Women who ovulate for longer over the course of their lifetimes may have a higher risk of developing ovarian cancer. The international epidemiological study, published in Journal of the National Cancer Institute, 23 January, found that each additional year of ovulation was associated with a 4% increase in the risk of epithelial ovarian cancer. However, the picture was not that clear cut, with two ovarian cancer subtypes (mucinous tumours and high-grade serous) showing distinctly different risk factor profiles.
“Our findings show that all ovarian cancers are not equal. We think of epithelial ovarian cancer as one disease, but it’s actually a group of different diseases. The results show that different subtypes have different origins and point to where basic science research needs to go next to better understand how to prevent these diseases,” Francesmary Modugno, the senior author, tells Cancerworld.
Oral contraceptives, having children, and breastfeeding have all shown consistent protective effects for ovarian cancer. However, while studies demonstrate that lifetime ovulatory years are associated with increased epithelial ovarian cancer risk, it has been unclear whether protective mechanisms arise through ovulation suppression alone or other factors. Furthermore, no individual study has been large enough to analyse individual epithelial ovarian cancer subtypes. Epithelial ovarian cancers account for over 95% of ovarian malignancies and are thought to arise from trauma and wound repair of the surface layer of ovarian cells as a result of ovulation. The main subtypes include high-grade serous ovarian carcinoma, endometrioid carcinoma, low-grade serous ovarian carcinoma, mucinous carcinoma, and ovarian clear cell carcinoma.
For the current study, the investigators pooled primary data from 21,267 women with ovarian cancer and 26,204 healthy controls who had been involved in 25 case-controlled studies. The studies, performed across four continents and nine countries, were undertaken by members of the Ovarian Cancer Association Consortium (OCAC), a forum of ovarian cancer investigators formed in April 2005. “By combining data from individual studies, we had enough power for the first time to carefully look at the individual subtypes. We wanted to get a handle on whether there were different risk factors that would imply that different subtypes arose from different origins,” explains Modugno, from the Magee-Womens Research Institute and UPMC Hillman Cancer Center at the University of Pittsburgh.
For ovarian cancer cases and controls (without ovarian cancer), investigators calculated lifetime ovulatory years as the time between the woman’s first and last menstrual period (her menstrual span), subtracting any time when she would not have been ovulating (pregnancy, oral contraceptives, breastfeeding). Multivariable logistic regression was used to estimate the odds ratio for the association between lifetime ovulatory years and epithelial ovarian cancer. The team utilised 12 different algorithms to assess the robustness of their results.
Overall, results showed that for all epithelial ovarian cancer subtypes, each additional year of ovulation was associated with a 4% increased risk of ovarian cancer.
When all subtypes were considered together, the estimated model coefficient protective effect for oral contraceptive use was 4.45 times greater than expected for the time period not ovulating; for pregnancy, the effect was 12 to 15 times greater, and for breastfeeding, it was 13 times greater. “The magnitude of these associations varied substantially from expectations according to the time period women were not ovulating. These data tell us that ovulation suppression alone is not the only mechanism underlying the protective effects of these factors. If that were the case, you’d expect similar results for similar time periods of oral contraceptive use and pregnancy (both preventing ovulation) to deliver the same benefits,” explains Modugno.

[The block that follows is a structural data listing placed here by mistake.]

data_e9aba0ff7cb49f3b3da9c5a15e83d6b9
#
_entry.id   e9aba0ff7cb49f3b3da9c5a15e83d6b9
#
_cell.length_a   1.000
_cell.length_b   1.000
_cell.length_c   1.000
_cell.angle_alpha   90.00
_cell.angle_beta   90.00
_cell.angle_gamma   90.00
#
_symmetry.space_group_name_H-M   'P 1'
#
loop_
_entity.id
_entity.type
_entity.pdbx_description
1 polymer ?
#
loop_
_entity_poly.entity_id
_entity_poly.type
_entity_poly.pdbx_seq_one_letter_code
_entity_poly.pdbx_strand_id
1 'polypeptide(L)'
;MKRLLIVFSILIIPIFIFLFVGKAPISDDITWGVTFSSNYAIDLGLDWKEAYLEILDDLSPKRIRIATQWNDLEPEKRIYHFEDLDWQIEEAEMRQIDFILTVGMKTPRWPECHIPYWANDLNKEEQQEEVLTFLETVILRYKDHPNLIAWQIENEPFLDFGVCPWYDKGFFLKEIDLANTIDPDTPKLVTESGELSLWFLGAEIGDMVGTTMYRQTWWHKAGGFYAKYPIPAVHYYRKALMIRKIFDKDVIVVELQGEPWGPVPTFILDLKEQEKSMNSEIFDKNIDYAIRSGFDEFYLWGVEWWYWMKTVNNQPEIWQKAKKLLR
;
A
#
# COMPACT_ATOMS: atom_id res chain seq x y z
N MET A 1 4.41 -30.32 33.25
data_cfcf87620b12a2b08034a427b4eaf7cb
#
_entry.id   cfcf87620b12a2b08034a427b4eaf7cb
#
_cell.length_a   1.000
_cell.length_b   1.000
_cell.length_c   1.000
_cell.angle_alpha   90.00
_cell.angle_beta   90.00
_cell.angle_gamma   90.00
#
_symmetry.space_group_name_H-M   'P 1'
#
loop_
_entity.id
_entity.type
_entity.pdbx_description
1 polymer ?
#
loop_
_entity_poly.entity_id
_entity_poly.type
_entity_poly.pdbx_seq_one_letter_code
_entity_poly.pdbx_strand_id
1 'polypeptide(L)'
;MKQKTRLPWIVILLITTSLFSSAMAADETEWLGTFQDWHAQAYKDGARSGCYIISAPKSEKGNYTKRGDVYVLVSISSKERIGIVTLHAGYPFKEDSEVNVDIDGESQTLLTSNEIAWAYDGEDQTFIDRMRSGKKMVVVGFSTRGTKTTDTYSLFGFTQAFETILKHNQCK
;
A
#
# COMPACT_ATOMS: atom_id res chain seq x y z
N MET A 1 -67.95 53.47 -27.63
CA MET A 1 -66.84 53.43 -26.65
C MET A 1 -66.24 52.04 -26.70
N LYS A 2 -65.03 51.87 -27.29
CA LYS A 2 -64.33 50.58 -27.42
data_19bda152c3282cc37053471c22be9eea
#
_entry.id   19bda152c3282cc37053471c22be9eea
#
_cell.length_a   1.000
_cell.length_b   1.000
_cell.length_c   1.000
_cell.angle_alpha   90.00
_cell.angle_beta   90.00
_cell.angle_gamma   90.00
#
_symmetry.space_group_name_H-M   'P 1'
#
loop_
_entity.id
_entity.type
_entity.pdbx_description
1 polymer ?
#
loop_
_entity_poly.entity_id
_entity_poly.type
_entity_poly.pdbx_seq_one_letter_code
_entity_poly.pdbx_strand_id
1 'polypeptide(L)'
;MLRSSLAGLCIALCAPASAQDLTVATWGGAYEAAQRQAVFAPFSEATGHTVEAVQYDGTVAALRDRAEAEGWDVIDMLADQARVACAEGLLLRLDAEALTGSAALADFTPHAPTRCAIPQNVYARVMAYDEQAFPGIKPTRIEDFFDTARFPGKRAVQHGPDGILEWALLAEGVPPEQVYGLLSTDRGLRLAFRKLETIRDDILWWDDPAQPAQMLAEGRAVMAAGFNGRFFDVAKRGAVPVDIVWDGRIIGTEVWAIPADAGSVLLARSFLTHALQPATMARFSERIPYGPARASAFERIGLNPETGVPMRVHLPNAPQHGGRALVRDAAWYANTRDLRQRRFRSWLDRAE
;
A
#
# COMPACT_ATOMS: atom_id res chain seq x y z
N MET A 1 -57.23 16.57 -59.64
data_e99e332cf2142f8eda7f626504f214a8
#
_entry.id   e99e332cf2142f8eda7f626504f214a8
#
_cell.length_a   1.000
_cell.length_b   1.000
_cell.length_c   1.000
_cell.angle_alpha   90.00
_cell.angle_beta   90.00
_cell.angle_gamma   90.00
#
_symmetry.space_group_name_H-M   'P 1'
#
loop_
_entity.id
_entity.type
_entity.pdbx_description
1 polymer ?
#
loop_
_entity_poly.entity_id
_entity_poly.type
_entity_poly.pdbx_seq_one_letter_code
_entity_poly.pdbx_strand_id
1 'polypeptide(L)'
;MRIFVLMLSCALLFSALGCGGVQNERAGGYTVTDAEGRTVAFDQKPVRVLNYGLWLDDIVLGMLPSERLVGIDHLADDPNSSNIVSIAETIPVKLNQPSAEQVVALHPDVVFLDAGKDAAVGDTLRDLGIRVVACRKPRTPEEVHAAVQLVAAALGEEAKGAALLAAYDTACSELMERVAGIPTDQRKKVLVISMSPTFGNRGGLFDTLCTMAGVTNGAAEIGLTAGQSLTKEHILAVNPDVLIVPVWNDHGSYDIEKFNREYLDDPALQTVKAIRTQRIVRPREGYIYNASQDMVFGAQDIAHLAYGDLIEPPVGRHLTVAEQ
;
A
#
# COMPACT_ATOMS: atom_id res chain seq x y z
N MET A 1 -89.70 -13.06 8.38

For the mucinous epithelial ovarian cancer subtype, total ovulation over a woman’s lifetime was not associated with cancer. However, the different factors contributing to total ovulations (oral contraceptive use, pregnancy, and breastfeeding) were. “This underscores that the mechanism of action for mucinous ovarian cancer was not through suppressing ovulation but by some other means,” explains Modugno.
High-grade serous ovarian cancer stood out as the only subtype where the mechanism of action appeared to be through ovulation suppression alone. “This is surprising because high-grade serous ovarian cancers are believed to arise in the fallopian tubes rather than the ovary. Thus, there must be something about ovulation beyond ovarian trauma impacting risk,” says Modugno. “Emerging data suggest that it may be the follicular fluid released at ovulation which reaches the fallopian tube that may lead to cancer initiation.”
The authors conclude that, taken together, the data imply that mechanisms beyond ovulation suppression, such as hormonal alterations or inflammation, are contributing to the association between lifetime ovulatory years and epithelial ovarian cancer. Going forward, Modugno says, the team hope to use the information to develop risk assessment models that clinicians can use to screen women to identify those at high risk who may benefit from specific prevention strategies.
The team also hope their epidemiological work will inspire basic scientists to undertake animal and in-vitro ovarian cancer studies to shed light on potential mechanisms. “Understanding these mechanisms can ultimately open new avenues for ovarian cancer prevention,” says Modugno.